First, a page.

Greg Drescher, vice president of the Culinary Institute of America, also praised his friend, telling Olive Oil Times that he would be sadly missed for enriching the cultural heritage of olive oil in the world.
“Paolo was a great friend and a rare bird. One got a window into his passion for life, art and people when he welcomed you into his wonderful obsession with the world of olive oil, âhe said. “Yes, for Paolo the Oleoteca of his beloved Villa Campestri in the Mugello hills was a physical place – and a magical place to boot – but, more importantly, it was an invitation to a delicious discovery at the crossroads of so many creative impulses. . “
“He loved spending time with our chefs, linking their intimate knowledge of flavor architecture to his pursuit of technical excellence in making great oils, âadded Drescher. “And then he asked a question that has driven years of his work: How could we better preserve the richness of aesthetic experience latent in these oils when they are far from their source? Paolo’s vision has greatly enriched the world cultural heritage of olive oil. To all who knew him, he will be sorely missed.
Paolo was a Renaissance man. Through what he did for olive oil and Tuscany, he exemplified the traits that made Florence the center of the world during the Renaissance.
Pasquali then launched the ‘Lectures on food values. He summoned international academics to Italy in the name of a renaissance of the Mediterranean diet and the key role of extra virgin olive oil.
“Paolo was a Renaissance man, âsaid Jean-Xavier Guinard, of the UC Davis Olive Center. “Through what he did for olive oil and Tuscany, he exemplified the traits that made Florence the center of the world during the Renaissance. I can’t help but draw a parallel between his flair for design, innovation, risk and beauty and the creative passion of the technicians and entrepreneurs who surround us today.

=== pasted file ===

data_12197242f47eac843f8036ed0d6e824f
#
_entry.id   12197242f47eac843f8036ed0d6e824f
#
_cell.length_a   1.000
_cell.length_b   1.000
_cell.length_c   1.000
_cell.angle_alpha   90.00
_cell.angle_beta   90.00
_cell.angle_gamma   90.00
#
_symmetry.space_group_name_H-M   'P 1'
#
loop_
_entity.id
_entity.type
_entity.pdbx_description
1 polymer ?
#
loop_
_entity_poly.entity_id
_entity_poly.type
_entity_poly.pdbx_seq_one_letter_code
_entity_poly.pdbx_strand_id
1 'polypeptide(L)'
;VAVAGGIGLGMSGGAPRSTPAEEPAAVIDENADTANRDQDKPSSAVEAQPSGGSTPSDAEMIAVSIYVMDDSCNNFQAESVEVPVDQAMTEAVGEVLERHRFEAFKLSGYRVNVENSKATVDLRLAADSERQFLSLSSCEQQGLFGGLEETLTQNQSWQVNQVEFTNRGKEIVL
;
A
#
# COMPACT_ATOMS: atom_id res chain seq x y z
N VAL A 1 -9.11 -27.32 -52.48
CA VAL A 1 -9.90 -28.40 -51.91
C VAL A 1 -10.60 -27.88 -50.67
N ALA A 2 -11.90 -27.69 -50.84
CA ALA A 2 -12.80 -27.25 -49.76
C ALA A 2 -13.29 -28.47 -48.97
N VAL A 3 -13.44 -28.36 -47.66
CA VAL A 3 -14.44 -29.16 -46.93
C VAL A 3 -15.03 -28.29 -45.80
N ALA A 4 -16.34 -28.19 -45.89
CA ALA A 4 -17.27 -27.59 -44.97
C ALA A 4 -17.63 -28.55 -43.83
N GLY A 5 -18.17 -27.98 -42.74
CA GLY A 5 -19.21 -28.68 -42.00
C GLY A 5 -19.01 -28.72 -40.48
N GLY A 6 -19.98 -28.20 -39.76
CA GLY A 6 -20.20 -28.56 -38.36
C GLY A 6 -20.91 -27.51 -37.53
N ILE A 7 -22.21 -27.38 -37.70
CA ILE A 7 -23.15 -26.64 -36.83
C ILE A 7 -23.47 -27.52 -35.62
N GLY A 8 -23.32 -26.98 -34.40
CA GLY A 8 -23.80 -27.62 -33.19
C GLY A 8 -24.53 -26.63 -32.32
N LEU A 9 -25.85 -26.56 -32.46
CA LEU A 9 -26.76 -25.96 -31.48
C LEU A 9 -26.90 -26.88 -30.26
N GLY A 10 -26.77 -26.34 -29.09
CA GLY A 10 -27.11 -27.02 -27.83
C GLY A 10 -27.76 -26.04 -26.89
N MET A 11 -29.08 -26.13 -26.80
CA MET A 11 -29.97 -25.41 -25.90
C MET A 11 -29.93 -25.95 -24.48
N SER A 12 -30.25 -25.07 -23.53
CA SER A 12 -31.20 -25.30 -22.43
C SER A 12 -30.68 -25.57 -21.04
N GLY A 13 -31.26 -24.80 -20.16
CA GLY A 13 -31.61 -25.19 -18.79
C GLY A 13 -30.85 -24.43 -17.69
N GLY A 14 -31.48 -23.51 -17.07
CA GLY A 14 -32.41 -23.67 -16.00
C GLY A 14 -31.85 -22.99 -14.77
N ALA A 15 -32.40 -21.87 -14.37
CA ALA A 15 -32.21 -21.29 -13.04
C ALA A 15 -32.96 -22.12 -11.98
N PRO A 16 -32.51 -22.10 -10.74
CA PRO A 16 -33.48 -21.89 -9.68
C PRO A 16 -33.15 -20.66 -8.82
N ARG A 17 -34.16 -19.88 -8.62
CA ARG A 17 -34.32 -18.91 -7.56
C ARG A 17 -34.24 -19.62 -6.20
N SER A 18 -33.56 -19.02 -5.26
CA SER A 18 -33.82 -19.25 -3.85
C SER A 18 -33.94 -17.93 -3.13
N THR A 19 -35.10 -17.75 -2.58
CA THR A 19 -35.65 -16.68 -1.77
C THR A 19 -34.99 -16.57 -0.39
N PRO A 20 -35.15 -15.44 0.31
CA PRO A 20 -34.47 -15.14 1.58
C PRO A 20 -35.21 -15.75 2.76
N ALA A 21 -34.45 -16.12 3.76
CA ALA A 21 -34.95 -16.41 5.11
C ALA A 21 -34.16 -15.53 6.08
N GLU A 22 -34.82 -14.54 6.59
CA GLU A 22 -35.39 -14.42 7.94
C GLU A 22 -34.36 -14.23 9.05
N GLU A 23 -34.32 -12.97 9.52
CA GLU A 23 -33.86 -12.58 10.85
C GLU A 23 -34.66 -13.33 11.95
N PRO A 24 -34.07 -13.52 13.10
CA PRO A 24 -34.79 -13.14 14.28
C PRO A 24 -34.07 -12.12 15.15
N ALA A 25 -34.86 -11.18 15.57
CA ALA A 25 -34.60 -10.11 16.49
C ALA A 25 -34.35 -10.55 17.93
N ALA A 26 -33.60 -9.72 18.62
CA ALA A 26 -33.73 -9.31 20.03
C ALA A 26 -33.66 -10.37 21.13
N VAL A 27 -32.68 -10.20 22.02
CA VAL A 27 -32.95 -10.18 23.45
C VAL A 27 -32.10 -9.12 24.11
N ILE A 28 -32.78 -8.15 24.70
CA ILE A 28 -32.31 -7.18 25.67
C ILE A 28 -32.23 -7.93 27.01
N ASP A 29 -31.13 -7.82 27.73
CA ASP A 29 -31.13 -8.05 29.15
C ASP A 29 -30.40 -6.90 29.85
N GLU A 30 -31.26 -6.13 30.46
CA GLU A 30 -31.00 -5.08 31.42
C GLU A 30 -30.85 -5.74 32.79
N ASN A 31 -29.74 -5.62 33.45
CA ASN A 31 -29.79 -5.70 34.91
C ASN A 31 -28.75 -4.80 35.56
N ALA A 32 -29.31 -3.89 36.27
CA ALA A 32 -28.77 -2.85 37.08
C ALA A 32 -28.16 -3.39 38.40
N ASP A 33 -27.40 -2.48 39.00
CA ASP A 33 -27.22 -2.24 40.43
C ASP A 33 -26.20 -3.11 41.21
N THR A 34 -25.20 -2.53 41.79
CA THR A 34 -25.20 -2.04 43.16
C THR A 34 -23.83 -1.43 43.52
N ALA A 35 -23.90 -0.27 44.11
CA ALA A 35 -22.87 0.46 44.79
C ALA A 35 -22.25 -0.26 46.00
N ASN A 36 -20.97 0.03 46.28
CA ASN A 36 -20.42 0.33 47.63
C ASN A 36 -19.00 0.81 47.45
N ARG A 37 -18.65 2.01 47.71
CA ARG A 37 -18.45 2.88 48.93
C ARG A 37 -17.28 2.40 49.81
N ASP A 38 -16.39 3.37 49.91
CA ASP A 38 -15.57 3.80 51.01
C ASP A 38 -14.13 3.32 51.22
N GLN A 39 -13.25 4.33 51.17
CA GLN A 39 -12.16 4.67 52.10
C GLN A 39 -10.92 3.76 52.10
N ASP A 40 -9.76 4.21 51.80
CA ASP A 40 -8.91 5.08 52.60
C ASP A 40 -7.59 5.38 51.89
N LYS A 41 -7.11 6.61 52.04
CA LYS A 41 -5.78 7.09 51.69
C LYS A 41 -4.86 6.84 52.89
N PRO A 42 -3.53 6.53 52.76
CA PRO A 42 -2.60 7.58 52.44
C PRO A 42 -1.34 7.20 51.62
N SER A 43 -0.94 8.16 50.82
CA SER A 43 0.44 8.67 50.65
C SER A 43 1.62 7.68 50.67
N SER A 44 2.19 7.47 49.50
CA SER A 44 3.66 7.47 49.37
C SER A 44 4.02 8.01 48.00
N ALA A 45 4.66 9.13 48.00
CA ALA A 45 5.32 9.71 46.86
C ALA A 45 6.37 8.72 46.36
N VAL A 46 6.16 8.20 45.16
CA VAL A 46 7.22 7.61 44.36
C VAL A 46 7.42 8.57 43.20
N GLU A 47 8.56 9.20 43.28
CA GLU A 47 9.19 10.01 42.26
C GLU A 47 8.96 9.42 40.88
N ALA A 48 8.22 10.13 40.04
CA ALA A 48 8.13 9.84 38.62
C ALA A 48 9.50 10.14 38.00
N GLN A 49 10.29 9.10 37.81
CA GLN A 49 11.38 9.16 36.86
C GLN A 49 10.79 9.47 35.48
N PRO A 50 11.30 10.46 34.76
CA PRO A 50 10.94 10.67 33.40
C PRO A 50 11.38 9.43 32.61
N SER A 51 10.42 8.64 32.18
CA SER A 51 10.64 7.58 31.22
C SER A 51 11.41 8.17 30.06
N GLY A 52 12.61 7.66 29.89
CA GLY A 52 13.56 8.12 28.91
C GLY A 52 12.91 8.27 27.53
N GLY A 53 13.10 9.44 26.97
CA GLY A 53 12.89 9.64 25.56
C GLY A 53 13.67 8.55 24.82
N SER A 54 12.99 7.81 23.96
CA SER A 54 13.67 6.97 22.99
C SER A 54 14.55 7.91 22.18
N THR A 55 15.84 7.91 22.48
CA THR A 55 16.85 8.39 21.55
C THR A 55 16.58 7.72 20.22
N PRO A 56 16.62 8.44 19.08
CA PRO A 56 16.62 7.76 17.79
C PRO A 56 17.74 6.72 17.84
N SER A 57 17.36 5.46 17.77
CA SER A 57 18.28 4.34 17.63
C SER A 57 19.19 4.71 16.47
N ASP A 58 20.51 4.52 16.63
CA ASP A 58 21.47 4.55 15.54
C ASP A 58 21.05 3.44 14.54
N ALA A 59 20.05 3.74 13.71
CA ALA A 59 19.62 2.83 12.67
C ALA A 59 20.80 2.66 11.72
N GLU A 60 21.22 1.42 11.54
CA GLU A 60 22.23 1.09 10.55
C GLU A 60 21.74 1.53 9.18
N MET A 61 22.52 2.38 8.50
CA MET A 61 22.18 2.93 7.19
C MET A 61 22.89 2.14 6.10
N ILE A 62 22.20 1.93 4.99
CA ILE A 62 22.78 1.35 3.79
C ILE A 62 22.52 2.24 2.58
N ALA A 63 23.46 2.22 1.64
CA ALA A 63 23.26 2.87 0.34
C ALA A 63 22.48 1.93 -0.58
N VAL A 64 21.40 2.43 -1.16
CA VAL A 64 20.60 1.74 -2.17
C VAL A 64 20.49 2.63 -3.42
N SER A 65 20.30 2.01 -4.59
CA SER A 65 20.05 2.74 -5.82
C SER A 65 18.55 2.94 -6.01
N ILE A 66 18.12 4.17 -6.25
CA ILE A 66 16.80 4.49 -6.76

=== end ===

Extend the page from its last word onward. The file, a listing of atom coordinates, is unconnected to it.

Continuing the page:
“It is no coincidence that a superb musician like him was able to make such delicious olive oil. The sensory modalities interact and align, and Paolo could play any sensory note – musical, aromatic or flavorful, with equal ease and pleasure, whether he was sitting at the piano or crafting olive oils. ” , he added. “On a personal level, Paolo was all about family and friends – making everyone happy and pushing us all to always give the best of ourselves.
With the Carlo Collodi Foundation, Pasquali launched a food education project for children, aimed at promoting the consumption of extra virgin olive oil and the Mediterranean diet since childhood.
“It’s hard to describe someone like Paolo in a few lines: eclectic, charismatic and innovative. He was a special person and a visionary businessman, âsaid Francesco Sofi, co-organizer of the Food Values ââConferences at the University of Florence. “Even with an age difference, we immediately found ourselves in sync as he was one of those rare people in life that you meet who touch you for their simplicity, their depth and the passion they put into what they do. do.
“We succeeded from scratch to create an international conference on the role of food and olive oil, âhe added. “It has always been done with the love of beautiful things that governed his life. I will miss him so much, and I think the whole community will miss him.
He still had many plans in the works shared with his beloved daughters Gemma and Viola and his precious collaborators. Now they will continue his legacy.